Title: “Absence Goes Unnoticed: Declining Impact of Left-Wing Late-Night Hosts”

Popular late-night hosts such as Stephen Colbert and Jimmy Kimmel have been absent from our screens since May, but surprisingly, their extended break has gone largely unnoticed. Due to the ongoing strikes by writers and actors, shows like “The Late Show,” “The Tonight Show,” and “Jimmy Kimmel Live” have been airing reruns, which has seemingly diminished their impact and influence.

According to political satirist Tim Young, the hosts’ attempts to create humorous news-focused monologues, often targeting Trump, became repetitive and uninteresting to the public. As a result, these late-night shows received very little coverage from entertainment news outlets, further contributing to their decline.

Over the years, ratings have steadily dropped for hosts like Colbert, Fallon, Kimmel, and Meyers. In contrast, Greg Gutfeld on Fox News has managed to attract around two million viewers, surpassing the big names of late-night television.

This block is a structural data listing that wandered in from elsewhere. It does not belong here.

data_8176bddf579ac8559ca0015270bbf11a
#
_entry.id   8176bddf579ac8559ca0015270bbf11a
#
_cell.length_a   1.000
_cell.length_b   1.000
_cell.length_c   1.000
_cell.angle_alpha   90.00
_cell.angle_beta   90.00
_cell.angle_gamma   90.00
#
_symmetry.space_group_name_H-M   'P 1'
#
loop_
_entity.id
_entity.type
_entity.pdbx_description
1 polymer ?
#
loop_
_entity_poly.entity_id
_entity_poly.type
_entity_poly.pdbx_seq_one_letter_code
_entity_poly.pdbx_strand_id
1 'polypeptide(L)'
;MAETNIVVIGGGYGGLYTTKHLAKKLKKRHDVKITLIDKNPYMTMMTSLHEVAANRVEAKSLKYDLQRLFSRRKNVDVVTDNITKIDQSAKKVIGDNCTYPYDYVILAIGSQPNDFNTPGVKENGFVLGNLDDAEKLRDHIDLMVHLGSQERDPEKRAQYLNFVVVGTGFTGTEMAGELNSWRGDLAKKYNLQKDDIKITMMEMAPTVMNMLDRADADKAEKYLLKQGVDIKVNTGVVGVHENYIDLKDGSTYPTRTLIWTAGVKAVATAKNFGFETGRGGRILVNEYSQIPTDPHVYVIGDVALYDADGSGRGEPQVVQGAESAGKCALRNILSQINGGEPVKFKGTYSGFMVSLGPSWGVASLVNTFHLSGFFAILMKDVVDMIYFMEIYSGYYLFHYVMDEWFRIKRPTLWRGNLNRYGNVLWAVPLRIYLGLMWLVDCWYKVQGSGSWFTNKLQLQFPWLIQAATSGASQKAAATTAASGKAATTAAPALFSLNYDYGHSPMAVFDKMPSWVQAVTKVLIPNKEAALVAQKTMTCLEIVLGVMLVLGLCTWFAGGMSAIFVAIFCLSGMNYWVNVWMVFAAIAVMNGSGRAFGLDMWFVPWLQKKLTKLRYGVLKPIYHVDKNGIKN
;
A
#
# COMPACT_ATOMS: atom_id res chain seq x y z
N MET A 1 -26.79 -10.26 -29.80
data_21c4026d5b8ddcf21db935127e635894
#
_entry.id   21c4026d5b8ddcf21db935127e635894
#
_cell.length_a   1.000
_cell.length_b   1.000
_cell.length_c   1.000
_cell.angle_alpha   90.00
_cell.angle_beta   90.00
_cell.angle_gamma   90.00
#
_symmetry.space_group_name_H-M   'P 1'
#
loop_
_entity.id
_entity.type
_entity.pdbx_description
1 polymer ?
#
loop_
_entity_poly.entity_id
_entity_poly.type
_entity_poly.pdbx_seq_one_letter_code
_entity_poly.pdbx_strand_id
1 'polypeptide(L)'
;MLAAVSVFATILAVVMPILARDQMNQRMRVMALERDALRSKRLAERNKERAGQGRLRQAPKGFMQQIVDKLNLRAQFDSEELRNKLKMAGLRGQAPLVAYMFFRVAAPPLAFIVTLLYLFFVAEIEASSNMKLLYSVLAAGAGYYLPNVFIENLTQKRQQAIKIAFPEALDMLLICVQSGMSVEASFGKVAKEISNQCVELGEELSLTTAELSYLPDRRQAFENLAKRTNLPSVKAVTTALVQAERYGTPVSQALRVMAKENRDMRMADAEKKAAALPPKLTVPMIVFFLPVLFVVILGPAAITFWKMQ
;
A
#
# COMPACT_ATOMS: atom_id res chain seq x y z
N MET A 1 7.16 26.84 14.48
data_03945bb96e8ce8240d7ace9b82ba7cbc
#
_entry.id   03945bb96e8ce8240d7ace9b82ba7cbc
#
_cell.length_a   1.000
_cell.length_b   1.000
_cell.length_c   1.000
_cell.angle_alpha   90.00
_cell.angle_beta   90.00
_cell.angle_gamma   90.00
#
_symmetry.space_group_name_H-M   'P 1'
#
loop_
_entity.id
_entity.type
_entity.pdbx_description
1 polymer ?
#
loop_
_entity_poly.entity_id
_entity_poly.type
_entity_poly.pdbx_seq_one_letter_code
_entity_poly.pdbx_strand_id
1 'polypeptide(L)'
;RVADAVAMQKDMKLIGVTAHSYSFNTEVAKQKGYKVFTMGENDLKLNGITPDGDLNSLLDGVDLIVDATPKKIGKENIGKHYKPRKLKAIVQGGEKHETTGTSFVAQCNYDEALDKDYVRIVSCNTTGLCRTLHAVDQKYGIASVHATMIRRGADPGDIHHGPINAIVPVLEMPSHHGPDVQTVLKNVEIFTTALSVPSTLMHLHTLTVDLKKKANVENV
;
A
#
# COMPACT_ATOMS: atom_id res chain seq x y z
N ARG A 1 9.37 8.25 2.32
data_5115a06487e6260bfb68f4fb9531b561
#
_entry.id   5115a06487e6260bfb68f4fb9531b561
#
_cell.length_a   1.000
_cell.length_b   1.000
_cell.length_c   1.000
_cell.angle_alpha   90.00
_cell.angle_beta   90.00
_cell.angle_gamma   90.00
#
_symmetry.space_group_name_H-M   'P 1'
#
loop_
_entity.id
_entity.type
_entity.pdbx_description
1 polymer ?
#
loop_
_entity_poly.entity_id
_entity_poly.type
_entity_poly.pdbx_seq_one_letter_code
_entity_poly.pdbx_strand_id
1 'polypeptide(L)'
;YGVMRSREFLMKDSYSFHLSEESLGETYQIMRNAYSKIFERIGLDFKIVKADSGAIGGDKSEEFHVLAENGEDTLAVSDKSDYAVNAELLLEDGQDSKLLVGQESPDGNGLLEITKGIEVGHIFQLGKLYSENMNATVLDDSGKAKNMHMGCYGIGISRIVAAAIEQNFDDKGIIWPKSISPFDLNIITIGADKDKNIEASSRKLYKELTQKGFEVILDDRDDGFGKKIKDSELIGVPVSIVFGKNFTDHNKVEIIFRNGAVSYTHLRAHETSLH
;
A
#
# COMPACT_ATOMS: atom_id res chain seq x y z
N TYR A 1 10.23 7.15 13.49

The shows’ divisive nature and exclusive focus have played a role in their declining popularity. For average Americans outside of elite circles, the absence of these shows went unnoticed, and even the reruns failed to generate significant viewership.

While these late-night programs have benefited from pay TV arrangements, the future might not be as promising. Their reliance on affirmative action within the industry could face challenges, and ad revenue alone might not be enough to sustain their current status. In contrast, classic shows like Johnny Carson’s continue to thrive on their merit, even on streaming platforms like Pluto.

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